Thursday, October 14, 2010

Tip: Beans, Beans, the Magical Fruit...

While picking up my loot from Central Bean, they gave me a great flier from the US Dry Bean Council (in the shape of a large bean, no less!) which had some great facts about beans. Not only can we get beans locally in Washington, they are actually a fantastic meat substitute. Check it out:
  • A 1/2-cup serving of beans contains key nutrients, including protein, folate, manganese, magnesium, fiber, potassium, and iron.
  • Beans are cholesterol and fat-free.
  • A diet including beans may reduce the risk of heart disease and certain cancers.
  • Beans are comparable to meat when it comes to protein.
  • One cup of beans has about 12 grams of fiber - about half of a woman's daily intake (meat has none)
  • Beans are high in phytochemicals, compounds only found in vegetables. These antioxidants incapacitate cell damaging free radicals. 
  • White beans contain 19 grams of protein per cup.

Since beginning this eating locally experiment, I've discovered preparation is the key to survival. With dried beans, you not only need to soak beans before using them, you also need to cook them before adding them to any recipe. (Trust me on this, I had a tragic hummus experiment that resulted in a near dead blender).

While it can be time consuming preparing beans, there are some short cuts I've stumbled upon:

 1 ) Quick Soak Beans
(1 cup of dried beans is more than enough for a dinner for four, and 1 cup of dried garbanzos is perfect for a weeks supply of hummus)
In a large pot, add 3 cups of water to each cup of beans. Bring to a boil, and cook at medium heat for 2 minutes. Turn off heat, cover and let stand for one hour. RINSE. 

Little known fact: Most of the compounds that cause flatulence are found in the soaking water. Beans are much more digestible if you rinse them after soaking.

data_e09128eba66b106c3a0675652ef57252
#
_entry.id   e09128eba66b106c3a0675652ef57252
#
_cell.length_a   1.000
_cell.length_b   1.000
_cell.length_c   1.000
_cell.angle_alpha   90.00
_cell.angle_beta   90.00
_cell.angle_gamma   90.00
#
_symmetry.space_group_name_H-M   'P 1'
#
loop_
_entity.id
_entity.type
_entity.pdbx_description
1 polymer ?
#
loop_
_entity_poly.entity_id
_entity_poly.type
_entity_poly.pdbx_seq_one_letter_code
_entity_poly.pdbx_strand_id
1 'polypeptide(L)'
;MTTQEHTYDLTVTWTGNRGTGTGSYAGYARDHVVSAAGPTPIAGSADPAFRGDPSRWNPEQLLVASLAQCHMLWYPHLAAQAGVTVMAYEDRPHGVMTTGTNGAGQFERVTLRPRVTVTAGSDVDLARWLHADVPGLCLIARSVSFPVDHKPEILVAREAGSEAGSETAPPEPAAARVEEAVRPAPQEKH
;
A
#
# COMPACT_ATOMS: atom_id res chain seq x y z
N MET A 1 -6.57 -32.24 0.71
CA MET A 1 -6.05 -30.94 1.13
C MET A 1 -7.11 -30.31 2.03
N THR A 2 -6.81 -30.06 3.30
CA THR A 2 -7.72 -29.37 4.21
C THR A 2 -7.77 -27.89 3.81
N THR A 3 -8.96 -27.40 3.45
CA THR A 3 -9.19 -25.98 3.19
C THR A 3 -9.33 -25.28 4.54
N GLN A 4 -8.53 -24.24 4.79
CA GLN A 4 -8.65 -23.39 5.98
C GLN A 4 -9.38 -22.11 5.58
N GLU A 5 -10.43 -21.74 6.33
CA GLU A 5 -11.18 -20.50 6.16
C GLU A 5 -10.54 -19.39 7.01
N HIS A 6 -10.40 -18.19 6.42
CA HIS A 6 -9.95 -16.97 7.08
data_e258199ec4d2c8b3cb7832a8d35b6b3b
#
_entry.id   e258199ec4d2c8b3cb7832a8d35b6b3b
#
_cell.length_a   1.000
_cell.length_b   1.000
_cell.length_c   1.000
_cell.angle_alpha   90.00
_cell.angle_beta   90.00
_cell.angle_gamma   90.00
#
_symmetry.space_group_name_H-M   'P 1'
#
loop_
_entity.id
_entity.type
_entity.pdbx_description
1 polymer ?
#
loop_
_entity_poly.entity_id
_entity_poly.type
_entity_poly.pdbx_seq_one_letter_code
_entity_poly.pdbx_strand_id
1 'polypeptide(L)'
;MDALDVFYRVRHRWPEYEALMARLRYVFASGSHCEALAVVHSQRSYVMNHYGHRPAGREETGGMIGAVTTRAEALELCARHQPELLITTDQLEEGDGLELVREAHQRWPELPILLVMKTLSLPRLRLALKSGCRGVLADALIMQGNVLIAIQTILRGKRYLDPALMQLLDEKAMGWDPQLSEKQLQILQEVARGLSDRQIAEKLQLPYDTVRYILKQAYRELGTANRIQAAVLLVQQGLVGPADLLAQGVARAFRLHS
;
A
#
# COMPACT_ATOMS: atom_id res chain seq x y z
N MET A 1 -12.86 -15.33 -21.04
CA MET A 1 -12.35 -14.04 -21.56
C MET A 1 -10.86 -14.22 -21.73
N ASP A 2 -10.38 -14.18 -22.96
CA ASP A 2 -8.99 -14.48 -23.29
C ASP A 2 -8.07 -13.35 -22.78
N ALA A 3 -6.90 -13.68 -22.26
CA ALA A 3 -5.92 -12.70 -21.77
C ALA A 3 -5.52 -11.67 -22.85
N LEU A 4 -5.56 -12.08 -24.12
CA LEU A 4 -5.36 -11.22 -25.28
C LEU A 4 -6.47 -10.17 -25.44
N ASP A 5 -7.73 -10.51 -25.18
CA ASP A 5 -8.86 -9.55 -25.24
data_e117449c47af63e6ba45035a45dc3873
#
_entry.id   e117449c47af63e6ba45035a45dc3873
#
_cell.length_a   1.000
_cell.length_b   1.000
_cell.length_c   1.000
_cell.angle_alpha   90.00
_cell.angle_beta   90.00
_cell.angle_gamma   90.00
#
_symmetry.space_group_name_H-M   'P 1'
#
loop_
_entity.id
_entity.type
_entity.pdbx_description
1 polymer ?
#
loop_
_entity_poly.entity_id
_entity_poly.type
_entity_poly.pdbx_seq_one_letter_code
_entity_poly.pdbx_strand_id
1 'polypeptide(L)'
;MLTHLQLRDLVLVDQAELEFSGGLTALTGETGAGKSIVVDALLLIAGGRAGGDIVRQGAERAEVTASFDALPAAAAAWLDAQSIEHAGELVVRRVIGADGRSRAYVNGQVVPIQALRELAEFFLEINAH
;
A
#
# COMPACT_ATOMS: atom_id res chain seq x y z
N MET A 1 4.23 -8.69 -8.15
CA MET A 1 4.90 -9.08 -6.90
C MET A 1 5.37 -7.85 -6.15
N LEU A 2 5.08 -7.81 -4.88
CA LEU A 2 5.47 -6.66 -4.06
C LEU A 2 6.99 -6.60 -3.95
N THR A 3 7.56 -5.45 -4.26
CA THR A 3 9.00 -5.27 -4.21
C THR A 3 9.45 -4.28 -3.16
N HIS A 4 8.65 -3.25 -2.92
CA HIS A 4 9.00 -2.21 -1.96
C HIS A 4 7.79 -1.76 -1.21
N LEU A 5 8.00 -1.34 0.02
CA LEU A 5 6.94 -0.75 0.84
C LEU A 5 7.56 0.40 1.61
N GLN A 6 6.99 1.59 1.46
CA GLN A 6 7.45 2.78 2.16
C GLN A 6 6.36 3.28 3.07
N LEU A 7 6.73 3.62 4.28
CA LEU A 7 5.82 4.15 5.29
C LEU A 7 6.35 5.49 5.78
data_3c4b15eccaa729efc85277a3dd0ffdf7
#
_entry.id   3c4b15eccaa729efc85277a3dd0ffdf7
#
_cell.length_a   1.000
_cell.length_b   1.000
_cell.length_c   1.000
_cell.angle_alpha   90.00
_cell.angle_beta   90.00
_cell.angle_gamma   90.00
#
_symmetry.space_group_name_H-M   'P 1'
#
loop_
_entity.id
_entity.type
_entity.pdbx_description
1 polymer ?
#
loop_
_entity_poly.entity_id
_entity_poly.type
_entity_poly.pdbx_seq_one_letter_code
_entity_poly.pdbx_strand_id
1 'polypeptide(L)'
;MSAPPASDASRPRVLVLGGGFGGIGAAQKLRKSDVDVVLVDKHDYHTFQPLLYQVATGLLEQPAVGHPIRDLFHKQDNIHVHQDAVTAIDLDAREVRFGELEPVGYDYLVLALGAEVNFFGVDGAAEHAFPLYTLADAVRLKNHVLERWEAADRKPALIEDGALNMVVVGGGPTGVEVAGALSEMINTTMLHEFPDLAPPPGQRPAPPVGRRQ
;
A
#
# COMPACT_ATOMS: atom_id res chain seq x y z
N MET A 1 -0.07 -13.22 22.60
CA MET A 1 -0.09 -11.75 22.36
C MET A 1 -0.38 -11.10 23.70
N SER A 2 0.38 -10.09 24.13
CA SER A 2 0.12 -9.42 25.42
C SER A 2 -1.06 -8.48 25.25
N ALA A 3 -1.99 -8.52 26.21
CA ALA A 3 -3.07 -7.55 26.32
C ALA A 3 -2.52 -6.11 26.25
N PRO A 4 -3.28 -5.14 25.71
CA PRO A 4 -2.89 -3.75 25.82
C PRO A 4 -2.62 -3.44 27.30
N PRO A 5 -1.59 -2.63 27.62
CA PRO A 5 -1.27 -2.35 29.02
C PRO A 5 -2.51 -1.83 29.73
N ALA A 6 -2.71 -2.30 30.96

2 ) Cook
Add enough fresh water to cover the beans, and simmer them until tender, approx. 1-2 hours.

Again, this may seem time consuming, but this is something you can do ahead! If you do a big pot of beans for quick use throughout the week, you can FREEZE them and use for quick meals later.

We tend to make enough for a week and refrigerate them in a tupperware. I then make one batch of hummus for sandwiches, and one batch for a quick vegetarian stir-fry later in the week.


  1. I really really do need to add more beans to our diet. We get so lazy and everything needs to get quickly from the freezer to the table. I like the idea of doing them ahead and keeping them refrigerated. You can also can the beans after you get them through the first soak. I used to do that years ago and it was so nice to be able to take them off the shelf and have them ready to eat.

  2. I think I need your hummus recipe... I tried it once, with ho-hum results. And I never thought to put it on sandwiches! Great idea!!

  3. And maybe some of your other favorite bean recipes... Maybe that will nudge me from my bean laziness - I have to admit, I generally crack open a can....:)

  4. I plan on doing the freezing thing this weekend, so I'll be sure to have a follow up on how that turns out. Tina, I think the trick is garlic and cumin, and using good oil. I'll send a recipe to you! And as for the beans, I use them in quick stir-fry's for an added fiber and protein source. Also in soups and stews...just a cup here and a cup there to get the good stuff added in. :)